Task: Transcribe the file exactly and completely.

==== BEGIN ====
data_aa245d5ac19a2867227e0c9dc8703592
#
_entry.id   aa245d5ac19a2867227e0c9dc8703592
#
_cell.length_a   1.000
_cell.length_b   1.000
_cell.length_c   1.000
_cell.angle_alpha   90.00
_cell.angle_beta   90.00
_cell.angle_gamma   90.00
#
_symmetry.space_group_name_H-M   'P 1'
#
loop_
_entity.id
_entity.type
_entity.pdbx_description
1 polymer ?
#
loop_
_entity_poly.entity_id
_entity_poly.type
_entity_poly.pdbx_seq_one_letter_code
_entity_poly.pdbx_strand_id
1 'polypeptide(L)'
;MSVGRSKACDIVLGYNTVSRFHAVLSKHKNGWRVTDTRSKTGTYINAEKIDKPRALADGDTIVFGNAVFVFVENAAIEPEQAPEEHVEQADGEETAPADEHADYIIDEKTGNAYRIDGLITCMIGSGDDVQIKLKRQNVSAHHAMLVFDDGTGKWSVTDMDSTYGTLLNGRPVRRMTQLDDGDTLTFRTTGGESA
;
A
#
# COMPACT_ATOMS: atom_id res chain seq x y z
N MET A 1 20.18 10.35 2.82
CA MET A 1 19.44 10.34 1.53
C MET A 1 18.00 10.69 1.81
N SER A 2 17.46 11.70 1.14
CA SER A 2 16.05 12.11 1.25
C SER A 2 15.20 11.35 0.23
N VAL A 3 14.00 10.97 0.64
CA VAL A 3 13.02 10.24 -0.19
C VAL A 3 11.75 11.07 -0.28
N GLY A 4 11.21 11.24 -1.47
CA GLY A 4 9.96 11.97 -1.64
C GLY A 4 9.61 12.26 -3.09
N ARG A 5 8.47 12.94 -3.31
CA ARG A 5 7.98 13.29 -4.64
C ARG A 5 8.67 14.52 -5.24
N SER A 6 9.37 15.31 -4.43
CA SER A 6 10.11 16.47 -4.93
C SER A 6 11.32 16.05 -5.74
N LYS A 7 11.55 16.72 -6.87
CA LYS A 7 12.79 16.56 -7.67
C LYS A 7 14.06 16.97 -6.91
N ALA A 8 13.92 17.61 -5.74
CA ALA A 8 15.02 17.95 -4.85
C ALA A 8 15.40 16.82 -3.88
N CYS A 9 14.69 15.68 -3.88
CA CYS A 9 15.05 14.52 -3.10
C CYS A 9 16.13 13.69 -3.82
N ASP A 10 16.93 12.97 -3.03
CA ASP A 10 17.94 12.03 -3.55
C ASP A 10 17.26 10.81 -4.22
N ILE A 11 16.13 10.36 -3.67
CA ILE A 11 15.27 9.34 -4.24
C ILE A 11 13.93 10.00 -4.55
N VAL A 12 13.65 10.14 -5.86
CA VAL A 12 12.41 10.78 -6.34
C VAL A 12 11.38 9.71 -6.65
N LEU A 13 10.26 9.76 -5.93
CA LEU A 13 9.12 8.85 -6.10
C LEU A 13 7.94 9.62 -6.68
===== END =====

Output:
data_aa245d5ac19a2867227e0c9dc8703592
#
_entry.id   aa245d5ac19a2867227e0c9dc8703592
#
_cell.length_a   1.000
_cell.length_b   1.000
_cell.length_c   1.000
_cell.angle_alpha   90.00
_cell.angle_beta   90.00
_cell.angle_gamma   90.00
#
_symmetry.space_group_name_H-M   'P 1'
#
loop_
_entity.id
_entity.type
_entity.pdbx_description
1 polymer ?
#
loop_
_entity_poly.entity_id
_entity_poly.type
_entity_poly.pdbx_seq_one_letter_code
_entity_poly.pdbx_strand_id
1 'polypeptide(L)'
;MSVGRSKACDIVLGYNTVSRFHAVLSKHKNGWRVTDTRSKTGTYINAEKIDKPRALADGDTIVFGNAVFVFVENAAIEPEQAPEEHVEQADGEETAPADEHADYIIDEKTGNAYRIDGLITCMIGSGDDVQIKLKRQNVSAHHAMLVFDDGTGKWSVTDMDSTYGTLLNGRPVRRMTQLDDGDTLTFRTTGGESA
;
A
#
# COMPACT_ATOMS: atom_id res chain seq x y z
N MET A 1 20.18 10.35 2.82
CA MET A 1 19.44 10.34 1.53
C MET A 1 18.00 10.69 1.81
N SER A 2 17.46 11.70 1.14
CA SER A 2 16.05 12.11 1.25
C SER A 2 15.20 11.35 0.23
N VAL A 3 14.00 10.97 0.64
CA VAL A 3 13.02 10.24 -0.19
C VAL A 3 11.75 11.07 -0.28
N GLY A 4 11.21 11.24 -1.47
CA GLY A 4 9.96 11.97 -1.64
C GLY A 4 9.61 12.26 -3.09
N ARG A 5 8.47 12.94 -3.31
CA ARG A 5 7.98 13.29 -4.64
C ARG A 5 8.67 14.52 -5.24
N SER A 6 9.37 15.31 -4.43
CA SER A 6 10.11 16.47 -4.93
C SER A 6 11.32 16.05 -5.74
N LYS A 7 11.55 16.72 -6.87
CA LYS A 7 12.79 16.56 -7.67
C LYS A 7 14.06 16.97 -6.91
N ALA A 8 13.92 17.61 -5.74
CA ALA A 8 15.02 17.95 -4.85
C ALA A 8 15.40 16.82 -3.88
N CYS A 9 14.69 15.68 -3.88
CA CYS A 9 15.05 14.52 -3.10
C CYS A 9 16.13 13.69 -3.82
N ASP A 10 16.93 12.97 -3.03
CA ASP A 10 17.94 12.03 -3.55
C ASP A 10 17.26 10.81 -4.22
N ILE A 11 16.13 10.36 -3.67
CA ILE A 11 15.27 9.34 -4.24
C ILE A 11 13.93 10.00 -4.55
N VAL A 12 13.65 10.14 -5.86
CA VAL A 12 12.41 10.78 -6.34
C VAL A 12 11.38 9.71 -6.65
N LEU A 13 10.26 9.76 -5.93
CA LEU A 13 9.12 8.85 -6.10
C LEU A 13 7.94 9.62 -6.68